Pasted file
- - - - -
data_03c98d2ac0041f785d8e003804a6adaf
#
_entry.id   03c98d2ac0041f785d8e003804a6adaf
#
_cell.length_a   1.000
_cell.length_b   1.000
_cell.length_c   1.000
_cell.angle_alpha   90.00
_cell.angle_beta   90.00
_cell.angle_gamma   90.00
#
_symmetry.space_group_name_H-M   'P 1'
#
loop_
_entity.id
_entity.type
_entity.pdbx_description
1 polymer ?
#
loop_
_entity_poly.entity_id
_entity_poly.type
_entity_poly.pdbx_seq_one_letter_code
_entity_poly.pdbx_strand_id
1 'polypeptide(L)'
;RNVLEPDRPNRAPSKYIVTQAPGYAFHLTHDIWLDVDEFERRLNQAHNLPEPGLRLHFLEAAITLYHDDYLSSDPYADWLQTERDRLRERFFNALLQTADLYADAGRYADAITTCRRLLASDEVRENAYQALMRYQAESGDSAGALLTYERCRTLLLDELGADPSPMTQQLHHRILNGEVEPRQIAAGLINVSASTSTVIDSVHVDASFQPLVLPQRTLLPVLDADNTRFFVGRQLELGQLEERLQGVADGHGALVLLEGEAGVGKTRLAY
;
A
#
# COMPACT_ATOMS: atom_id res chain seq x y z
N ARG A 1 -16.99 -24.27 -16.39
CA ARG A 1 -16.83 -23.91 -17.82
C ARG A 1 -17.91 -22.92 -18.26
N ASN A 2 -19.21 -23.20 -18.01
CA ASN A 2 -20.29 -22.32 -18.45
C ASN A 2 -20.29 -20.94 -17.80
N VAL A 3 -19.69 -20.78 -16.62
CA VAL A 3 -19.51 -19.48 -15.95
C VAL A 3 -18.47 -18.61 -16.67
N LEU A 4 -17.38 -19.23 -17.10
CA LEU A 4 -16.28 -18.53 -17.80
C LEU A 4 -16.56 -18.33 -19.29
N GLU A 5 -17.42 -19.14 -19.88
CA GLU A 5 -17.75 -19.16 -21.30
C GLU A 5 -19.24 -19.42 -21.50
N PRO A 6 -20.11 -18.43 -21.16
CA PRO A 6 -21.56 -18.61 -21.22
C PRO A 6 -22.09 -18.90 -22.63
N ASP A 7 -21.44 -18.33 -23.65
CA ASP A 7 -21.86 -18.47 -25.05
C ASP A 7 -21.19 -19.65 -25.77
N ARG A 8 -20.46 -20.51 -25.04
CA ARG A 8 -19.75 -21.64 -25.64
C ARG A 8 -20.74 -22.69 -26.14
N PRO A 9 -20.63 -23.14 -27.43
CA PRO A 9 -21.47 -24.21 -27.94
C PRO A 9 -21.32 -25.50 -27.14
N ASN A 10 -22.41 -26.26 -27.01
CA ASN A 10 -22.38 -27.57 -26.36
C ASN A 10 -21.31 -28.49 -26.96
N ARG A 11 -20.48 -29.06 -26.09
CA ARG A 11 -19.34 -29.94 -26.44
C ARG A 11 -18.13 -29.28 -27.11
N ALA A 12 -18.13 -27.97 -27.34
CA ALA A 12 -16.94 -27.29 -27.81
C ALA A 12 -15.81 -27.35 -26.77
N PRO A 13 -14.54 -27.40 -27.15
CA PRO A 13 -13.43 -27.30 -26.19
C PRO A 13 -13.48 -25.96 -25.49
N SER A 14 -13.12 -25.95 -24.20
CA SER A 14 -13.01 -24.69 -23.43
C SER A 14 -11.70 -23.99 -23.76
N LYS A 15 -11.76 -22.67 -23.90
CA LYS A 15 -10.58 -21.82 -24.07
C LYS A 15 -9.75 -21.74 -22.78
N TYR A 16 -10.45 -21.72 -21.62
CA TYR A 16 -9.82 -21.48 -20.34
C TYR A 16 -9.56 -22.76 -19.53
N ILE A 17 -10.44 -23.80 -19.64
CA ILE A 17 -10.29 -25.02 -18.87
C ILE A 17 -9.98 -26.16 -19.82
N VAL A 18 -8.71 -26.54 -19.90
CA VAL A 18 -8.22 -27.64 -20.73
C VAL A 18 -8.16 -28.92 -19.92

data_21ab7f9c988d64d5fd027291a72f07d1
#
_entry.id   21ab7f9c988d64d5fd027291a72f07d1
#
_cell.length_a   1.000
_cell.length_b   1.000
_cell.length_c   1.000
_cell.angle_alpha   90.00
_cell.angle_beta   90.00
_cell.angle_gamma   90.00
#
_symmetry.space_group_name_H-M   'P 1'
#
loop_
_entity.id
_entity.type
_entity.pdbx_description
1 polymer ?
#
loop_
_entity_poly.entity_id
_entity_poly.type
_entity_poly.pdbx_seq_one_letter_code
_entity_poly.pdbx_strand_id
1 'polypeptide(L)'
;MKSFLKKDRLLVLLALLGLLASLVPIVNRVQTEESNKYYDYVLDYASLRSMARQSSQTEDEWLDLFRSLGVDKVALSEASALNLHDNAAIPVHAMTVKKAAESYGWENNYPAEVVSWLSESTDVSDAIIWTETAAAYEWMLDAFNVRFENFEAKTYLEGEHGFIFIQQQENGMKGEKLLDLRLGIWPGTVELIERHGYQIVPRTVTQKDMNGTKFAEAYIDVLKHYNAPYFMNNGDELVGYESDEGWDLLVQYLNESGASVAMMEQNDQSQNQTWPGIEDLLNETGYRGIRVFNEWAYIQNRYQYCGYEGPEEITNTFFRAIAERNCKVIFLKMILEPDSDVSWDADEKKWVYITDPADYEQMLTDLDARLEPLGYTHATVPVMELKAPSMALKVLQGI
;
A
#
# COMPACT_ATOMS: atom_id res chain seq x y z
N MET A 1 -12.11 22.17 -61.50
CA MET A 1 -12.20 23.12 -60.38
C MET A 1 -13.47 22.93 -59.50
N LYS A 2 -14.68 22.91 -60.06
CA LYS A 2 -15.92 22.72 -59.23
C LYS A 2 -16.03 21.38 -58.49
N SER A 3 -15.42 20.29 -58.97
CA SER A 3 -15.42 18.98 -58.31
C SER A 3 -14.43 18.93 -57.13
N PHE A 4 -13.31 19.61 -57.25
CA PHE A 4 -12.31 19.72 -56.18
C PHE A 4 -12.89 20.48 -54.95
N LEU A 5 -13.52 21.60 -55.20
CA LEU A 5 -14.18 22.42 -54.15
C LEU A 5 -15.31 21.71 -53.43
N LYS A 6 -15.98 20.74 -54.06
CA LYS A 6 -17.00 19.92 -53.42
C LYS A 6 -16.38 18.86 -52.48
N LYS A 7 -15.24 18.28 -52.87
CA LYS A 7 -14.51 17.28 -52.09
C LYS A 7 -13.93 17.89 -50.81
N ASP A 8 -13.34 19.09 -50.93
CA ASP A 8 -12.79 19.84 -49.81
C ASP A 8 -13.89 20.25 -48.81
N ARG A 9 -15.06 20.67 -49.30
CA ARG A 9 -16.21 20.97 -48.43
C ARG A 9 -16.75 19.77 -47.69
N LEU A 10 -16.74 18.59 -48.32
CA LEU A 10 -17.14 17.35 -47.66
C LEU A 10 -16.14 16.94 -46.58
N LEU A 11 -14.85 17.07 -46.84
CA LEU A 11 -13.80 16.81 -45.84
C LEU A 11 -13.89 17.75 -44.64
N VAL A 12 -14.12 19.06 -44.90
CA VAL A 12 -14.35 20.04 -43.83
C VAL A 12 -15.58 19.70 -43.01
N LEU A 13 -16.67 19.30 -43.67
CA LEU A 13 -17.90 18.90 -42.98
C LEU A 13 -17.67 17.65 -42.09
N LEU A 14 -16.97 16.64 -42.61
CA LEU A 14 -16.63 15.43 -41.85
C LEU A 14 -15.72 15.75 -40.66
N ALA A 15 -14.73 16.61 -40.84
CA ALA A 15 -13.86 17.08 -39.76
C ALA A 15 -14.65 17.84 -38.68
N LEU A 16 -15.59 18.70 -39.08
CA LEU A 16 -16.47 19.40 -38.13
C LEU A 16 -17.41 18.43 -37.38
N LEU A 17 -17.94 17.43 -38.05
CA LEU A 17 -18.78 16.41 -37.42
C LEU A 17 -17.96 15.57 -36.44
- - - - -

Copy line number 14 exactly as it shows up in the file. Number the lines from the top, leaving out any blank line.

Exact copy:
loop_